This is really important: Don’t fudge that résuméJan 23rd, 2006 | By Bill | Category: Employment News
With all the ruckus about James Frey’s memoir, “A Million Little Pieces,” and how much of it is fact or fiction, it got me wondering if anyone was nervous about being caught red-handed with a résumé they had embellished and turned out to be part fact, part fiction.
Yes, fabricated facts on résumés happen – way too often. And too many creative résumé writers don’t seem to care that someone will find out they don’t have that degree or that they didn’t manage a department of 200 people.
If you just look at executives, 10.73 percent of executives lied on their résumé early last year, according to the Liars Index. The Index is a calculation of the percentage of lying executives created by Jude M. Werra of the executive search firm Jude M. Werra & Associates in Brookfield, Wis., says HR Magazine.
Apparently, readers don’t seem to care much that some best-selling memoirs have turned out to be partly fabricated. One person posting a message on Oprah Winfrey’s Web site said, “Every author embellishes a story, call it what you want,” according to an article in The New York Times.
Some workers tell me the same thing about lying on their résumé – that “everybody does it” – and hence, the reason they do it. “It’s the only way to compete with other people,” one worker told me.
They also don’t expect to get caught, saying that too many companies don’t check out an applicant’s background. But when a company does, your goose is cooked.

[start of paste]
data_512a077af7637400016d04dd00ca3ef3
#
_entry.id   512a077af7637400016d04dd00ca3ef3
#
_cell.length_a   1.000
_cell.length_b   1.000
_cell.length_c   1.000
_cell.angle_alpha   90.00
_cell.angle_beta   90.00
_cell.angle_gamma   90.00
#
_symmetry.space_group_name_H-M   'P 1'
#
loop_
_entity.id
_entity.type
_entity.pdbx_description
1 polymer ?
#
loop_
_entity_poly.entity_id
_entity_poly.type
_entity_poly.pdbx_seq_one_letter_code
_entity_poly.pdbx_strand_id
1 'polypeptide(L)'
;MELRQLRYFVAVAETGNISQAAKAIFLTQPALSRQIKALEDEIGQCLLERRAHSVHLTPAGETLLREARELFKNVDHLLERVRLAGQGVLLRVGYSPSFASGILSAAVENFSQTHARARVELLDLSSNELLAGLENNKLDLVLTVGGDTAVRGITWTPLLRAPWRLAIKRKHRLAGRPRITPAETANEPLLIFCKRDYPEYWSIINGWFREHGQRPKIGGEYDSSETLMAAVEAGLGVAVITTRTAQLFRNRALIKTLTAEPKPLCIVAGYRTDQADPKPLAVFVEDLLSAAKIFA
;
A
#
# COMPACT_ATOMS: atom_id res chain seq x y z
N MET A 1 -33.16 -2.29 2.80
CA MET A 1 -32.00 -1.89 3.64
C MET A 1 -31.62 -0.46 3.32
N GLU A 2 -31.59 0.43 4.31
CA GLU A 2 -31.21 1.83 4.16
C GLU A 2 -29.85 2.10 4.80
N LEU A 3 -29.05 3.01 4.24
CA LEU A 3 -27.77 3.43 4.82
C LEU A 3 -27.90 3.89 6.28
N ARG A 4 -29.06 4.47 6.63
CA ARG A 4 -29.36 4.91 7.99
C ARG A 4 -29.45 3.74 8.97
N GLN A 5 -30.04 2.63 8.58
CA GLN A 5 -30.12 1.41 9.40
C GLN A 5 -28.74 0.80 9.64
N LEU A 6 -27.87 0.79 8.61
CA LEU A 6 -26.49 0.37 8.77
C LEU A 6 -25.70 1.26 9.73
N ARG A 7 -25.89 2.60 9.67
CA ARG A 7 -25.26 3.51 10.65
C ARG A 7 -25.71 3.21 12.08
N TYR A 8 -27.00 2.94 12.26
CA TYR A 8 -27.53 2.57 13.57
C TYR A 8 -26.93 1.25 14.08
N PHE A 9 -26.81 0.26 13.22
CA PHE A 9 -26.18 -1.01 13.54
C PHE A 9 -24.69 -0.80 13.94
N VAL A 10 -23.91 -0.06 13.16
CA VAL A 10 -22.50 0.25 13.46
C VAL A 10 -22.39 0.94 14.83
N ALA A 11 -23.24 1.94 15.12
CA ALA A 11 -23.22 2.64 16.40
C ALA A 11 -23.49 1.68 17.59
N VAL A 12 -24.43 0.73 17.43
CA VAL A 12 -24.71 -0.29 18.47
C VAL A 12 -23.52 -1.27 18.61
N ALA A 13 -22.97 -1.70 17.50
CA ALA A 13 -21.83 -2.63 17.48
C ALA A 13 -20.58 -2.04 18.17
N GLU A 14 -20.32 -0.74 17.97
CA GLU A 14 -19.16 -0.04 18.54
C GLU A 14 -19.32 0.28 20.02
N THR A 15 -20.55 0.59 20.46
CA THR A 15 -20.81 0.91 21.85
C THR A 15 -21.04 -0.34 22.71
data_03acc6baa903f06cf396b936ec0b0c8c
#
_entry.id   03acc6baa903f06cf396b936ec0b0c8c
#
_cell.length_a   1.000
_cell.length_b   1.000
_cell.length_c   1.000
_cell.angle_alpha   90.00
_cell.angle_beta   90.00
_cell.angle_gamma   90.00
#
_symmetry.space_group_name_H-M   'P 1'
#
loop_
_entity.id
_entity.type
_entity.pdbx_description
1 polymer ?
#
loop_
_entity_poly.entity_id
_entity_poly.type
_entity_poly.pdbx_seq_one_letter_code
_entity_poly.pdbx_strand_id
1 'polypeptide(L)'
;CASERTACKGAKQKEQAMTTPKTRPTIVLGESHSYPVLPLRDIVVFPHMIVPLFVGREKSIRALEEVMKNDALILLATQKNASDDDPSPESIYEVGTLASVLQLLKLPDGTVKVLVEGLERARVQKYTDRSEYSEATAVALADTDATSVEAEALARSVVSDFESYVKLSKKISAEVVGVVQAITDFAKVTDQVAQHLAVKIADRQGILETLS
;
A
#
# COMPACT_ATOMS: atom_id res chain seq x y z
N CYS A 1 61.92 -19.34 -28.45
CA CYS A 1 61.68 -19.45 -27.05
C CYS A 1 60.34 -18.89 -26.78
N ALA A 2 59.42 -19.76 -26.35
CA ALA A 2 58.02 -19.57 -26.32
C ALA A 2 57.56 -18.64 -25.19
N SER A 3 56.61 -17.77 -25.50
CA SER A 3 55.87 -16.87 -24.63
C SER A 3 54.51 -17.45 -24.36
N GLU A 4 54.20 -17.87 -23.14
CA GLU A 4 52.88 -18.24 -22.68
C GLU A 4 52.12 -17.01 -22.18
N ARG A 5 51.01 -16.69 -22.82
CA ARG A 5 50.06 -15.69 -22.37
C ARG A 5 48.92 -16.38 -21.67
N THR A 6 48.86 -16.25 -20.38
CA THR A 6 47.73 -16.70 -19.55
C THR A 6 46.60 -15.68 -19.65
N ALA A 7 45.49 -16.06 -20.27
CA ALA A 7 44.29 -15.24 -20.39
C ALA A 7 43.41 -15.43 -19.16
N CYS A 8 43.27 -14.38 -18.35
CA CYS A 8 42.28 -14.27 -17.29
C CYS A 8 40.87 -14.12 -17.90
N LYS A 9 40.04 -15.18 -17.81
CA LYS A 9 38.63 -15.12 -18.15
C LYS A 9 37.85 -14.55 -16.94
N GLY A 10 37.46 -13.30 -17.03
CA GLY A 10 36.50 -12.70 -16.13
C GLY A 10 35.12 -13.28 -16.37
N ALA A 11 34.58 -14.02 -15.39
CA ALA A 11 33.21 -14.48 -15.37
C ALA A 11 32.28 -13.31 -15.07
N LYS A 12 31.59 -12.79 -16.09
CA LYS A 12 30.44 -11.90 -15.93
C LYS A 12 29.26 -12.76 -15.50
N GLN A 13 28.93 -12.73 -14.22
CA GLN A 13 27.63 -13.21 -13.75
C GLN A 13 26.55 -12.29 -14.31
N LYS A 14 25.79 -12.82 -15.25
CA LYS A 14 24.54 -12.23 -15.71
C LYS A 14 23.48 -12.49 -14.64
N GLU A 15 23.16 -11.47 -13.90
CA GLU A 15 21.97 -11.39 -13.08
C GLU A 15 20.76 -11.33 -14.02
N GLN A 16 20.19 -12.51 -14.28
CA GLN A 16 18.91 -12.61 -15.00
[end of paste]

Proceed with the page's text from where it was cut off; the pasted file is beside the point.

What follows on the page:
Werra tells about a man who claimed to have an executive MBA from the Massachusetts Institute of Technology. But MIT said it had no such record. When he asked the man about it, the man faxed a copy of the diploma – that showed he had completed a program lasting a few weeks. But it wasn’t an MBA.
The man’s response? “Picky, picky.”
Your career may not be as juicy as you’d like. And you may not meet every qualification for a particular job. But making up accomplishments to fit the requirements or gain notice in your field isn’t the answer, either.
So first, go after jobs you’re qualified for. If you meet most requirements of a position but don’t fit the bill perfectly, focus on stating information in your résumé, letters and conversations that elaborates on what you do have and more than makes up for whatever you lack.
Highlight areas in which you’ve had noticeable results that carry weight and demonstrate your value. If it’s education you’re lacking, play up continued education classes that are applicable, even if they didn’t result in a degree.
When you’re telling your story, take the high road and believe in it with all your heart.
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